Therefore the idea is put forward that if a kit has opted-in to DNA matching, the ability to select the profile/kit to compare directly is an option. Such is a feature on Gedmatch and I am more than willing to pay for this feature.

  • #2
    I have autosomal results at 23andMe, Ancestry, FTDNA and MyHeritage. I can still see my earliest proven matches at each site. Each site, other than Ancestry, allows multiple ways to sort the match list. All of us, adoptee or not, have the potential of not having close matches. This is not the fault of the testing companies. If you close relatives don't test, you will not see them as a match.

    Maybe I am misunderstanding what you want. At the four companies listed above I can compare my results with any of my matches. Yes, I have to know they are in my match list, but this is also true on GedMatch.

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    • #3
      To elaborate far too much on what Jim Barrett posted, and also add my own thoughts:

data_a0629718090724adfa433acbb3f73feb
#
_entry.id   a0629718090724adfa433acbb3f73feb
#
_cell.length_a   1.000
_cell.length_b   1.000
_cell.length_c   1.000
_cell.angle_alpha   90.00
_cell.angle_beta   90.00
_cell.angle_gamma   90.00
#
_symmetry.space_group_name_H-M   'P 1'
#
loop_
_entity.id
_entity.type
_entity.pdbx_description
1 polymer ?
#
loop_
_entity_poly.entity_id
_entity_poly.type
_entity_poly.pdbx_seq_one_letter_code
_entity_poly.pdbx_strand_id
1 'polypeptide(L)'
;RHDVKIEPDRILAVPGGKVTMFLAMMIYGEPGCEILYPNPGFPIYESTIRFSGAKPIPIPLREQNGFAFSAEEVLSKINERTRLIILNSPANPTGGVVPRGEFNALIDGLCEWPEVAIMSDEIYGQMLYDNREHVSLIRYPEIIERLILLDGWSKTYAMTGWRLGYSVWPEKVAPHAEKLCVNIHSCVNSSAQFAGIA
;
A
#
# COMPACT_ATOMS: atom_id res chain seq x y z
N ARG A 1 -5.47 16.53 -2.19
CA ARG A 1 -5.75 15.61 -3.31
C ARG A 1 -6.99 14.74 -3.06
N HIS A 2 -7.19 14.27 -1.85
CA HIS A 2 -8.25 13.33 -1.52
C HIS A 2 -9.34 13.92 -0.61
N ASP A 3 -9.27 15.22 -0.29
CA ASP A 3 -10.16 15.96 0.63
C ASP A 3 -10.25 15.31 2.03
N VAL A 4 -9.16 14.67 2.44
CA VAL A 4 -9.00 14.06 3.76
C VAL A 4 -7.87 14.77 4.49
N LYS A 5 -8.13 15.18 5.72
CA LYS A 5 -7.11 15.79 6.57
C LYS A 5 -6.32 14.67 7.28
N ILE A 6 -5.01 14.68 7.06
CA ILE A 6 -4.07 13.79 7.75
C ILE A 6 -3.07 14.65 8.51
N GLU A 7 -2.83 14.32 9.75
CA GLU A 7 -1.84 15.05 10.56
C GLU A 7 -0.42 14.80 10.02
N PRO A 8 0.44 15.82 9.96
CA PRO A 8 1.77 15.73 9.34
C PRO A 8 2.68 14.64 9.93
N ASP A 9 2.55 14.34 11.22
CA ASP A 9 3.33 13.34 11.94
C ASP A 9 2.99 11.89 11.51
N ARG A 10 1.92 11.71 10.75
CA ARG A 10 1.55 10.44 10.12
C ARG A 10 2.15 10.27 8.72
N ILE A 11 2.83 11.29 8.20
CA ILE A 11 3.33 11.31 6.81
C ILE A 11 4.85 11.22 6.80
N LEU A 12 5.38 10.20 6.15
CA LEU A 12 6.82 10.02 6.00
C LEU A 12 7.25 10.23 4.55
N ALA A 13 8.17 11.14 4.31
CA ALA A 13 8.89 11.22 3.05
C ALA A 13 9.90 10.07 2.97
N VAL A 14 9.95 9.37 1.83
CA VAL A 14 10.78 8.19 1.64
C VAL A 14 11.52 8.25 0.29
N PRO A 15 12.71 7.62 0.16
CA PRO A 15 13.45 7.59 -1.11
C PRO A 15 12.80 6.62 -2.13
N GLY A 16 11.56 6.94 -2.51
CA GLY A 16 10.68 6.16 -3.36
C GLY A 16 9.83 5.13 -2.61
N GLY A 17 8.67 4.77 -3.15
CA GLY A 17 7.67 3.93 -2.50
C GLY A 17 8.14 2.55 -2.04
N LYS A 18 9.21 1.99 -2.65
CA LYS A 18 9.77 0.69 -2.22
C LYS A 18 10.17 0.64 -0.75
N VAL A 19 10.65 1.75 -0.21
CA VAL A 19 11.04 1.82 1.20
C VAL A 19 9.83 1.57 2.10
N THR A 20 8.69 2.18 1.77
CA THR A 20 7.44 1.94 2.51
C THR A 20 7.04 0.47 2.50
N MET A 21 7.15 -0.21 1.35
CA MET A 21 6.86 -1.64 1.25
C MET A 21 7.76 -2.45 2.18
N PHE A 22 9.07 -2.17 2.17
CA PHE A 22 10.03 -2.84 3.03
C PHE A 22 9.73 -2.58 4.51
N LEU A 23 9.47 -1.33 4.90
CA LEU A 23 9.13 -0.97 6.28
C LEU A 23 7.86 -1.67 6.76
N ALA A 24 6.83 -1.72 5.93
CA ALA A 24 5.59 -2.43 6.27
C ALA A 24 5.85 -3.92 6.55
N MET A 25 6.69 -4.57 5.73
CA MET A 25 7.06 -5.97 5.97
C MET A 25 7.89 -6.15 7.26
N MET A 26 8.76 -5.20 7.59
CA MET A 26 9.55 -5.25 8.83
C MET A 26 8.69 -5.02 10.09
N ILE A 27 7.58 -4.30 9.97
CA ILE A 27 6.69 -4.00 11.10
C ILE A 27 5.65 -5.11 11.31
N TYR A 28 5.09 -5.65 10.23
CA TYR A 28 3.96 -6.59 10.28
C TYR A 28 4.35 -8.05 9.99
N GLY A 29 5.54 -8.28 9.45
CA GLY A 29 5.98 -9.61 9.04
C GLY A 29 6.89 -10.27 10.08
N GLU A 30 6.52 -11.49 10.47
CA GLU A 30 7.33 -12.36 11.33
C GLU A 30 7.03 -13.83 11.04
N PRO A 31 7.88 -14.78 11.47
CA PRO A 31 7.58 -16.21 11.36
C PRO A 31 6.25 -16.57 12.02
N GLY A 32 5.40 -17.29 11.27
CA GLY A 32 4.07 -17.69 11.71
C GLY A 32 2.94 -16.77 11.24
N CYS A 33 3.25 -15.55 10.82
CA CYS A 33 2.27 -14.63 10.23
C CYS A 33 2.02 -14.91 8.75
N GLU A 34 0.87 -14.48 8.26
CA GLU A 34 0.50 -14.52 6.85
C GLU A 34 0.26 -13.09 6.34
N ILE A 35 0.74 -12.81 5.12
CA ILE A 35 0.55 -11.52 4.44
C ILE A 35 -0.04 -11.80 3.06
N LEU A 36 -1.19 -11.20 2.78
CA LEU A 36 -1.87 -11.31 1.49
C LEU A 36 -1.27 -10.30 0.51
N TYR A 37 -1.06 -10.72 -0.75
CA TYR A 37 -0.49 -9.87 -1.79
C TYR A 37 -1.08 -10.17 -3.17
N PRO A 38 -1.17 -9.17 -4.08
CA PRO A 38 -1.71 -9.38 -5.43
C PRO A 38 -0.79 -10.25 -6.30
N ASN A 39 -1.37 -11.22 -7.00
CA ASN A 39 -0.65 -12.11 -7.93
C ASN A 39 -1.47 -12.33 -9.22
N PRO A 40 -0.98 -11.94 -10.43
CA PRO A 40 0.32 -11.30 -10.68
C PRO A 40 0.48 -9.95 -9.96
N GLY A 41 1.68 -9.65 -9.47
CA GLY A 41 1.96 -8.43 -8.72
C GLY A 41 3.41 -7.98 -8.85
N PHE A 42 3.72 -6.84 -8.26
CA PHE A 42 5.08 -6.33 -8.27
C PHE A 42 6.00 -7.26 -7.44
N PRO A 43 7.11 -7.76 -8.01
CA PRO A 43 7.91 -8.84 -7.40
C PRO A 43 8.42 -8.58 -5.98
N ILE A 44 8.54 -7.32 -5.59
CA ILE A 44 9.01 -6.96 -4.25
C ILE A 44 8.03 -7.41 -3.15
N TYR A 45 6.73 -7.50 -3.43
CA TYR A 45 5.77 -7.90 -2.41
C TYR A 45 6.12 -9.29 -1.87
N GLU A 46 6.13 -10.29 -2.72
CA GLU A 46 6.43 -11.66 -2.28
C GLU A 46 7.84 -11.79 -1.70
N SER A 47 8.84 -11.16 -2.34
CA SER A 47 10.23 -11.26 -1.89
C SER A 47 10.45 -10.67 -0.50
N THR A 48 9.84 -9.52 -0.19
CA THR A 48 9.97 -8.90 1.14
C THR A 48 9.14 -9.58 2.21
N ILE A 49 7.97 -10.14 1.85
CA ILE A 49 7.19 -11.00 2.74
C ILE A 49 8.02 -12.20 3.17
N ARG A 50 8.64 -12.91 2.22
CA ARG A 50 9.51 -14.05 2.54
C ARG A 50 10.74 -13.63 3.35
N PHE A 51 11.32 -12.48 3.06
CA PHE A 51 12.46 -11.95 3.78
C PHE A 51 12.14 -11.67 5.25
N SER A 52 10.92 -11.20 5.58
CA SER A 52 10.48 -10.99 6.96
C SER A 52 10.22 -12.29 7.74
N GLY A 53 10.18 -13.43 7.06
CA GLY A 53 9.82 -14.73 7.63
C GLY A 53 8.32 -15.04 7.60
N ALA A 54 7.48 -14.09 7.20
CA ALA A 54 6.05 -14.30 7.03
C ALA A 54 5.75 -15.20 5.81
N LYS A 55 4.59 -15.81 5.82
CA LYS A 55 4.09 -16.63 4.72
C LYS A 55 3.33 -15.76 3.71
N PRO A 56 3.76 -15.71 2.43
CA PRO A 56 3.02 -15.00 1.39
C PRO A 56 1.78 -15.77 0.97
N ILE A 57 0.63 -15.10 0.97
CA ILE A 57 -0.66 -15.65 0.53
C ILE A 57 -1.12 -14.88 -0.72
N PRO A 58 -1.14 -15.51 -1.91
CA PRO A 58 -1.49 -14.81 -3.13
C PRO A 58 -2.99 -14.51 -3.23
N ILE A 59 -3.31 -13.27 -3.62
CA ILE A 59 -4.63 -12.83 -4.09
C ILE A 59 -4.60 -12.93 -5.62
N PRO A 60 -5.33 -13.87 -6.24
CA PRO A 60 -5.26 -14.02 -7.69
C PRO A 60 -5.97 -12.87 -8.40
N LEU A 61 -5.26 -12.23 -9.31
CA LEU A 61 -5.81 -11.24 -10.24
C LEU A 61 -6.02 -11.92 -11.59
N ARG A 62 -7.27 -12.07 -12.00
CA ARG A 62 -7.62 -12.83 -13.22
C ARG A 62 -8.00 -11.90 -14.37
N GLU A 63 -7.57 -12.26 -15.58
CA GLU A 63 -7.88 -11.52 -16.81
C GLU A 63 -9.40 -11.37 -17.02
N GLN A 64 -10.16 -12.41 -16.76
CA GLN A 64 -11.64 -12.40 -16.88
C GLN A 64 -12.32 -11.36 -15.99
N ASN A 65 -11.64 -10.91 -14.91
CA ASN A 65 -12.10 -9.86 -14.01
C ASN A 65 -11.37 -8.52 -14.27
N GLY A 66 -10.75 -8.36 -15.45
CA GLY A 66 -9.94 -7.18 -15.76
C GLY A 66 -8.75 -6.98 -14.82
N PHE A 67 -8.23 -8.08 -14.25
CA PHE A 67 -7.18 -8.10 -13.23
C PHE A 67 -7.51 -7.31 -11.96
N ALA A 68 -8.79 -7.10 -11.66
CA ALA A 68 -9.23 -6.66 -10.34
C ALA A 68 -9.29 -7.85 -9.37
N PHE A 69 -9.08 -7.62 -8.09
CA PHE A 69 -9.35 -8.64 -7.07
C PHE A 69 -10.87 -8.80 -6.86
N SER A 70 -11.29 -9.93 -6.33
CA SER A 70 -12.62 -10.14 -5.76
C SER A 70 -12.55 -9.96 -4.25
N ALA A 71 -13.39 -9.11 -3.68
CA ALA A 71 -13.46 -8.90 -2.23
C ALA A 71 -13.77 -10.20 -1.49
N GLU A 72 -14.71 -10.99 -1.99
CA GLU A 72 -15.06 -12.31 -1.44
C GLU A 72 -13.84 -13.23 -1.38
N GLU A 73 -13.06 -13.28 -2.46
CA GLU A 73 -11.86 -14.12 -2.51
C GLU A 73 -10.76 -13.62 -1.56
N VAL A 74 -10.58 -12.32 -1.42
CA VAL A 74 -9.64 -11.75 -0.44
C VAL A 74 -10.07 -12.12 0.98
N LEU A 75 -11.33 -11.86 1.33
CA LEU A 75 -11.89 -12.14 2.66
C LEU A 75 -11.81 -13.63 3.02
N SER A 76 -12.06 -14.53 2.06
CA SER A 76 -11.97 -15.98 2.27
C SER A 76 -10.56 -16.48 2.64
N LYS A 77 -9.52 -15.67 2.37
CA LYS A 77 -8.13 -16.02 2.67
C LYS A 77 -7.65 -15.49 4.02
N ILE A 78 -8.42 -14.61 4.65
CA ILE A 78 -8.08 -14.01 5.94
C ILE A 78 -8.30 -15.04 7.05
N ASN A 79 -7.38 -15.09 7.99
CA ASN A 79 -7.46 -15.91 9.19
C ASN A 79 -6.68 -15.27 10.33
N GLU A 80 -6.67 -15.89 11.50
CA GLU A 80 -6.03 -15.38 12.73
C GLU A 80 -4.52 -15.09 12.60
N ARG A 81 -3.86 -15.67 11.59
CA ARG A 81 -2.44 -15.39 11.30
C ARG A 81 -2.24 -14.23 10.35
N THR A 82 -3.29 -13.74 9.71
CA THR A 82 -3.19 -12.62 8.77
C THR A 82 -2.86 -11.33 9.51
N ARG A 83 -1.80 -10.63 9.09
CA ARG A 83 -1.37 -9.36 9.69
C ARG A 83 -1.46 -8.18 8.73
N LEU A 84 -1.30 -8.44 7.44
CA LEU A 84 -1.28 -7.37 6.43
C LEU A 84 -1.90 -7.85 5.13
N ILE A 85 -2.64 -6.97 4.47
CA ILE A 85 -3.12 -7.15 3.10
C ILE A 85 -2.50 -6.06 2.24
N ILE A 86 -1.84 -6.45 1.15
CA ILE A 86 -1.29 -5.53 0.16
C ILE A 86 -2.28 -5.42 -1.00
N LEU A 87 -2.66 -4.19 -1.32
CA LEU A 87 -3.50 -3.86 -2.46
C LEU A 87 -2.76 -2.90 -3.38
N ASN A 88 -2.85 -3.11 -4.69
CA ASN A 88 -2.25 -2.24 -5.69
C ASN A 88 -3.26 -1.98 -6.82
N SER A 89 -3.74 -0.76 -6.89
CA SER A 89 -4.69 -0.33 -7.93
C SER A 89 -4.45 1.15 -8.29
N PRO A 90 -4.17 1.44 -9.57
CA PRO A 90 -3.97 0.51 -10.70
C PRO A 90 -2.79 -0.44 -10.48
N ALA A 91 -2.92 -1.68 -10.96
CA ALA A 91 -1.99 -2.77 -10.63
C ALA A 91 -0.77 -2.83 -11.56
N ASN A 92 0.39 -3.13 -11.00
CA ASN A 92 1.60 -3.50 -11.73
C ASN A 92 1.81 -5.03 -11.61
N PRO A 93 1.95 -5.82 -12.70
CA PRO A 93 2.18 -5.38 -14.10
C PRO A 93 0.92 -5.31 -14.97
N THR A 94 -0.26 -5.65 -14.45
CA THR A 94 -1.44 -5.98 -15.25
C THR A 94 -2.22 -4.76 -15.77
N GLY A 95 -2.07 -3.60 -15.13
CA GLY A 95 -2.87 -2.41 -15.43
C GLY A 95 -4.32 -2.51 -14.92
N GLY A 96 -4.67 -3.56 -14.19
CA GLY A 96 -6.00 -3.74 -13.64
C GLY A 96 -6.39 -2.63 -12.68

Kambal: I, too, am not sure I understand what you mean by having no control with whom you compare your sample with. As far as I am aware, all the DNA testing companies for genealogy compare your sample to each new kit they receive, and if the person is considered a match to you (they share enough DNA for that company to consider them a match), they then add that match to your list. Your list of matches is constantly increasing, and you can choose how to sort your list. I know FTDNA shows a match date for each match, but I also know that many of those earliest dates can be inaccurate, because I have matches to close relatives who tested at my request, and I paid for most of the tests; these are all now shown with "Match Date" of 2021, when they all actually tested seven or eight years before that! I'm sure this is due to the change in ownership of FTDNA, and when the new owners regenerated the match lists, the then-current date was used, vs. the original and true testing/matching date.